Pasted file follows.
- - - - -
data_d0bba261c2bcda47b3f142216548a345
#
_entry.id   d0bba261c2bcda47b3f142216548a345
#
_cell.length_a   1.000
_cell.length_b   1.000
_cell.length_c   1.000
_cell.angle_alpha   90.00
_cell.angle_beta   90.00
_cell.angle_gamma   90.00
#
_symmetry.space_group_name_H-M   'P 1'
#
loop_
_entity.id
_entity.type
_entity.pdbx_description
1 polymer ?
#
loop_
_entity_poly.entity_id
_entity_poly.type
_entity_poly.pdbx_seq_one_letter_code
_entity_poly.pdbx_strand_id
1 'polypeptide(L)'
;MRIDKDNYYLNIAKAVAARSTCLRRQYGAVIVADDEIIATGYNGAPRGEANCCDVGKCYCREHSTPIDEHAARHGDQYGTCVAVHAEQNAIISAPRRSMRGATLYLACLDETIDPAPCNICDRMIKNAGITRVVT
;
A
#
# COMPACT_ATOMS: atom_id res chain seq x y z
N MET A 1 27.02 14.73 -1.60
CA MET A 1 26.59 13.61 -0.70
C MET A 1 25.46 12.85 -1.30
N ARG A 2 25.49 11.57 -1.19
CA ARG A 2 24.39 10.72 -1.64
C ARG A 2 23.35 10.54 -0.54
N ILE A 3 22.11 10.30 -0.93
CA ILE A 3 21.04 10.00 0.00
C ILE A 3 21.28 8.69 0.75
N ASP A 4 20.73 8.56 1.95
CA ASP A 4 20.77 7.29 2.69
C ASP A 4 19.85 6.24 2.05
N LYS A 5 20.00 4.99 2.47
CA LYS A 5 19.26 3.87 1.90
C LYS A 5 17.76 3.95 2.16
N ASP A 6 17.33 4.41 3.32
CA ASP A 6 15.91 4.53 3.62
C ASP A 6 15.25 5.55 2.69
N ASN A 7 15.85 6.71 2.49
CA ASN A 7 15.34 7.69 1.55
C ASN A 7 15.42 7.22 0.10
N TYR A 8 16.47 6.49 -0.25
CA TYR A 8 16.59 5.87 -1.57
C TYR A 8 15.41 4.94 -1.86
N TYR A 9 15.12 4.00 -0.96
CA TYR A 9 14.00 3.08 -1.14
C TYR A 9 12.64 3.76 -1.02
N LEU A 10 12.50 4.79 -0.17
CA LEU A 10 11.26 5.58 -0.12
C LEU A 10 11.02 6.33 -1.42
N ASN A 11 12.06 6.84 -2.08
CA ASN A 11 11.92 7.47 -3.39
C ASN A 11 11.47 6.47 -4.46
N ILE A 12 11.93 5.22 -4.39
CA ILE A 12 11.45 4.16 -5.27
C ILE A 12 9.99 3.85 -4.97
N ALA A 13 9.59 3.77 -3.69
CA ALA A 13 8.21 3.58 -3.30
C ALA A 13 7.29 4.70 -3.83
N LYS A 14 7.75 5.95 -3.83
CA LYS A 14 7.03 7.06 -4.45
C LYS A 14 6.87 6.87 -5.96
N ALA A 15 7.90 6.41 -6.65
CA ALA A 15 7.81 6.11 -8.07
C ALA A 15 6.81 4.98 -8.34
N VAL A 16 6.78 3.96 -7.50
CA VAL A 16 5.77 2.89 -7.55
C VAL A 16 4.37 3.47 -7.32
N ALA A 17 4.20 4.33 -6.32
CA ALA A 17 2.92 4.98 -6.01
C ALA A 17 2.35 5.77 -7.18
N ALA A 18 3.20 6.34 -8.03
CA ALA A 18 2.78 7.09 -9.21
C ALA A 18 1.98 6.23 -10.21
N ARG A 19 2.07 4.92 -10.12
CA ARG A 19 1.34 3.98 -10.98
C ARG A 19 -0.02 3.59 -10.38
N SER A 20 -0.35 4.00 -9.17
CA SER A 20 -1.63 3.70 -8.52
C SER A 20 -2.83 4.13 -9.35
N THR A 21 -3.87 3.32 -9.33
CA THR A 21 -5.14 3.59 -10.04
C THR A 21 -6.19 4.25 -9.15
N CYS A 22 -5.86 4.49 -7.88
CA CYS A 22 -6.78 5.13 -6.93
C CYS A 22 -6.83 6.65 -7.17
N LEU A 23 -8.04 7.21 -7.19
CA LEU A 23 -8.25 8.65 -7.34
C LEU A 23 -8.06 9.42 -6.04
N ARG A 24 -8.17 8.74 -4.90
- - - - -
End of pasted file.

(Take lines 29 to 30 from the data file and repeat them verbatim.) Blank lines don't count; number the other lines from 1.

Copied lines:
#
# COMPACT_ATOMS: atom_id res chain seq x y z